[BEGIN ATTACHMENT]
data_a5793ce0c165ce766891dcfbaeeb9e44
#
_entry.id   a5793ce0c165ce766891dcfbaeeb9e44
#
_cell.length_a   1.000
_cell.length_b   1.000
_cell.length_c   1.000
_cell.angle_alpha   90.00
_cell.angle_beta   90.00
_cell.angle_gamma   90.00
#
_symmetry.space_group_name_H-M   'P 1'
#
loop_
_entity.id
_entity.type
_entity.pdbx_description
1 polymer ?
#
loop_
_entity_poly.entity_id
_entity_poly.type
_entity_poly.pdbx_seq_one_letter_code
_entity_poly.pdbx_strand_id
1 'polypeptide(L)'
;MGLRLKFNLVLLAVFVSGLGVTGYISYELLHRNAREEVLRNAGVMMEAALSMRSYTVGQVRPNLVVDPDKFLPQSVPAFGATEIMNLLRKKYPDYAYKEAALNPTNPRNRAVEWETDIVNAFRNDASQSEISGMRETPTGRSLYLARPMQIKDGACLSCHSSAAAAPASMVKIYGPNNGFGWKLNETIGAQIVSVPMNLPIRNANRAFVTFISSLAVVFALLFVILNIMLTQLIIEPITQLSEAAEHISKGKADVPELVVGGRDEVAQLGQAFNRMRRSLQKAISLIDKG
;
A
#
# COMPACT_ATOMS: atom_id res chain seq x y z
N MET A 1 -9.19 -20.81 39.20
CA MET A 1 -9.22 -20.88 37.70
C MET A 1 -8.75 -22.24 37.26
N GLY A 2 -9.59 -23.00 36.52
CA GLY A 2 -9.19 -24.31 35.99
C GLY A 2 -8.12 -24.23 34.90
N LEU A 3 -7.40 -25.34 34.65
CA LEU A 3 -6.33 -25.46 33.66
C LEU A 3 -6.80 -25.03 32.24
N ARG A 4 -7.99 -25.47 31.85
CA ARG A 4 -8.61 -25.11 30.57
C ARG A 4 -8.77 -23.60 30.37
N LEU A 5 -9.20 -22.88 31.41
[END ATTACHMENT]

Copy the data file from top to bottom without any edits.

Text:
data_a5793ce0c165ce766891dcfbaeeb9e44
#
_entry.id   a5793ce0c165ce766891dcfbaeeb9e44
#
_cell.length_a   1.000
_cell.length_b   1.000
_cell.length_c   1.000
_cell.angle_alpha   90.00
_cell.angle_beta   90.00
_cell.angle_gamma   90.00
#
_symmetry.space_group_name_H-M   'P 1'
#
loop_
_entity.id
_entity.type
_entity.pdbx_description
1 polymer ?
#
loop_
_entity_poly.entity_id
_entity_poly.type
_entity_poly.pdbx_seq_one_letter_code
_entity_poly.pdbx_strand_id
1 'polypeptide(L)'
;MGLRLKFNLVLLAVFVSGLGVTGYISYELLHRNAREEVLRNAGVMMEAALSMRSYTVGQVRPNLVVDPDKFLPQSVPAFGATEIMNLLRKKYPDYAYKEAALNPTNPRNRAVEWETDIVNAFRNDASQSEISGMRETPTGRSLYLARPMQIKDGACLSCHSSAAAAPASMVKIYGPNNGFGWKLNETIGAQIVSVPMNLPIRNANRAFVTFISSLAVVFALLFVILNIMLTQLIIEPITQLSEAAEHISKGKADVPELVVGGRDEVAQLGQAFNRMRRSLQKAISLIDKG
;
A
#
# COMPACT_ATOMS: atom_id res chain seq x y z
N MET A 1 -9.19 -20.81 39.20
CA MET A 1 -9.22 -20.88 37.70
C MET A 1 -8.75 -22.24 37.26
N GLY A 2 -9.59 -23.00 36.52
CA GLY A 2 -9.19 -24.31 35.99
C GLY A 2 -8.12 -24.23 34.90
N LEU A 3 -7.40 -25.34 34.65
CA LEU A 3 -6.33 -25.46 33.66
C LEU A 3 -6.80 -25.03 32.24
N ARG A 4 -7.99 -25.47 31.85
CA ARG A 4 -8.61 -25.11 30.57
C ARG A 4 -8.77 -23.60 30.37
N LEU A 5 -9.20 -22.88 31.41